February 28, 2017
Google is making Assistant available to all its Android partners, in an effort to entice more Apple iPhone customers. Introduced five months ago, Google Assistant, which answers questions, plays music and completes tasks, is showcased in a closer partnership with LG Electronics, announced at the Mobile World Congress in Barcelona. Up until now, Google’s Pixel smartphone, which was introduced in October, has been the only handset with Assistant. Apple’s iPhone will have its tenth anniversary this year.
Bloomberg reports that LG’s latest phone, the G6, offers slim bezels, a 5.7-inch display, dual-lens camera system and high resolution screen as well as Google Assistant, putting it in competition with other more expensive smartphones. Google and LG worked closely to make sure that LG’s calendar and alarm clock apps work seamlessly with Assistant.
LG product manager Ian Hwang dubbed Google a “frenemy,” saying that the two companies have a close relationship even though Google has its own phone. Bloomberg’s data show that LG had 3.7 percent of the global smartphone market as of the end of Q3 2016.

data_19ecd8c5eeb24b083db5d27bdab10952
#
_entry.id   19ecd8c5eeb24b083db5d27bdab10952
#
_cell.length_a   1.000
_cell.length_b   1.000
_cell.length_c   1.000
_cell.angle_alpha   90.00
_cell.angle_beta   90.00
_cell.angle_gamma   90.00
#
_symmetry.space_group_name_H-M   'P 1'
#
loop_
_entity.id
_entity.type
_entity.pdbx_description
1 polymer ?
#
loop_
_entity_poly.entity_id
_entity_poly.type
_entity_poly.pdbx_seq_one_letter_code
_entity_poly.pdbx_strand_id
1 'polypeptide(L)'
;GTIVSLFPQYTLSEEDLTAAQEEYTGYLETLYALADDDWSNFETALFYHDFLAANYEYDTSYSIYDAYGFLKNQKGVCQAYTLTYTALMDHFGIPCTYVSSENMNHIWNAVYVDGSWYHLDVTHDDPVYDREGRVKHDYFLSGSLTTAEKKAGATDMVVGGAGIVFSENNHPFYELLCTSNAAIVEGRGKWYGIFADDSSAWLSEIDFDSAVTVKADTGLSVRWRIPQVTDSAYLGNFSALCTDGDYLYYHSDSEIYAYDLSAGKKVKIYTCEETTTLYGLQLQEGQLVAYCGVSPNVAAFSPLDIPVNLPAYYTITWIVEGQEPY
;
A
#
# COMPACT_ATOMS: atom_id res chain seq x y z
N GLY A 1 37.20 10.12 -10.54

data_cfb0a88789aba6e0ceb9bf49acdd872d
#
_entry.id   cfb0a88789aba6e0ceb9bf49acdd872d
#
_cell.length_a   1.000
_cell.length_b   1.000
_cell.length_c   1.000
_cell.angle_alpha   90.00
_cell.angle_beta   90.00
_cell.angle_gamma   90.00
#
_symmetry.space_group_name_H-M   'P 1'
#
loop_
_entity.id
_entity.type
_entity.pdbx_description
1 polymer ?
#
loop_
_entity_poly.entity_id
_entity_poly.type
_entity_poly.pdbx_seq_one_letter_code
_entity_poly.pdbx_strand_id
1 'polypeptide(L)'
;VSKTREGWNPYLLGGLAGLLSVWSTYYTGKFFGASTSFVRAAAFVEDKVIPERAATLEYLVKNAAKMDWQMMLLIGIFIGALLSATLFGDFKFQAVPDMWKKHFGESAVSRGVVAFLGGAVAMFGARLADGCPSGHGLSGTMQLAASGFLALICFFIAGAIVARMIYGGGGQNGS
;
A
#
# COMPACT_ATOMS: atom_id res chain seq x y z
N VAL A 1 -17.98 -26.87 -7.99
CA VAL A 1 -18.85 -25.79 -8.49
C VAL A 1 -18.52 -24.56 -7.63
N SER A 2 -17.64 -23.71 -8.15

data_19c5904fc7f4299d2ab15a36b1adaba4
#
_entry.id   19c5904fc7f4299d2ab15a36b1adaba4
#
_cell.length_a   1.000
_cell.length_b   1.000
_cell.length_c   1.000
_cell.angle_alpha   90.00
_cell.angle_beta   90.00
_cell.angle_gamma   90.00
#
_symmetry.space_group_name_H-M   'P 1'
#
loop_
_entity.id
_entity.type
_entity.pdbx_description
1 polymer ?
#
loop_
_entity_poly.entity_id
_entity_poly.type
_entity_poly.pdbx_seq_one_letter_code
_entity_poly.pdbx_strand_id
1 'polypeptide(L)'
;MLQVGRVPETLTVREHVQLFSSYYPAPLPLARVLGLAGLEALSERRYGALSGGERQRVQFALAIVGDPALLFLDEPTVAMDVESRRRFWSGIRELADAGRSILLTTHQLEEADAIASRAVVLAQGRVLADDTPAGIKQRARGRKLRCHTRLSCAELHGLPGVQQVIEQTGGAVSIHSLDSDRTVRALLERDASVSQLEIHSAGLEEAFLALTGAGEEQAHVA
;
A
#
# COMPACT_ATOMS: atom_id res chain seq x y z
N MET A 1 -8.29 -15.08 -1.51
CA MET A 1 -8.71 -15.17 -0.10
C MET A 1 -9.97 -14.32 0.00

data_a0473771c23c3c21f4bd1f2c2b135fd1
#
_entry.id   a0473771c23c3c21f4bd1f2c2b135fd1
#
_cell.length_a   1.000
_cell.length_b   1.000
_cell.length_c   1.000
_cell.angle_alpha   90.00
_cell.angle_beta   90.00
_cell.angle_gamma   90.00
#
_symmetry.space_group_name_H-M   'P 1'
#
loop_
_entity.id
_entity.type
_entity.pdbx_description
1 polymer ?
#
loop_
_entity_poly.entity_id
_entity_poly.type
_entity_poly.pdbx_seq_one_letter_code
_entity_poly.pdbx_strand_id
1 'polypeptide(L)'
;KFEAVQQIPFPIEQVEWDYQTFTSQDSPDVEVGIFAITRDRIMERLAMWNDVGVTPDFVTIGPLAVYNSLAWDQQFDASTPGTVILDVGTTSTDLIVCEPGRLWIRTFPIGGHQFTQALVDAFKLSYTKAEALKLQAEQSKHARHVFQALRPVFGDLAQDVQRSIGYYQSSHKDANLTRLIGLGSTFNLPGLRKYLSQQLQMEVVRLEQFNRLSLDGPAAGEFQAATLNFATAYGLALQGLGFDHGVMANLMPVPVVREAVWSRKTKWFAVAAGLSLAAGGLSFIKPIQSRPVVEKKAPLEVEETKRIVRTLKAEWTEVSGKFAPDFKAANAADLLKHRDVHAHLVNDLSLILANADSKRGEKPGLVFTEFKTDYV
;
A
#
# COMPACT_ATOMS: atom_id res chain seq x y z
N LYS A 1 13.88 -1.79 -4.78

According to investment bank Evercore ISI, Google shipped 552,000 Pixel phones in Q4 2016 as well as 500,000 Google Home speakers, which also has the assistant. Competitors Apple and Amazon have considerably bigger numbers for their digital assistants. But IDC estimates that Android devices make up 85 percent of all global smartphones; adding Google Assistant is expected to impact about one-third of Android phones including LG and other devices with Google’s latest software. Users of Android phones with Google Play will also be able to access the company’s Assistant via voice command.
Samsung and Huawei are building their own voice assistants. Google Android software creator Andy Rubin is working on smartphone hardware, while Samsung is readying the latest Galaxy S phone and Apple prepares release of a new iPhone. All phone manufacturers, says Bloomberg, are “focusing increasingly on artificial intelligence software to lock consumers into the companies’ systems.”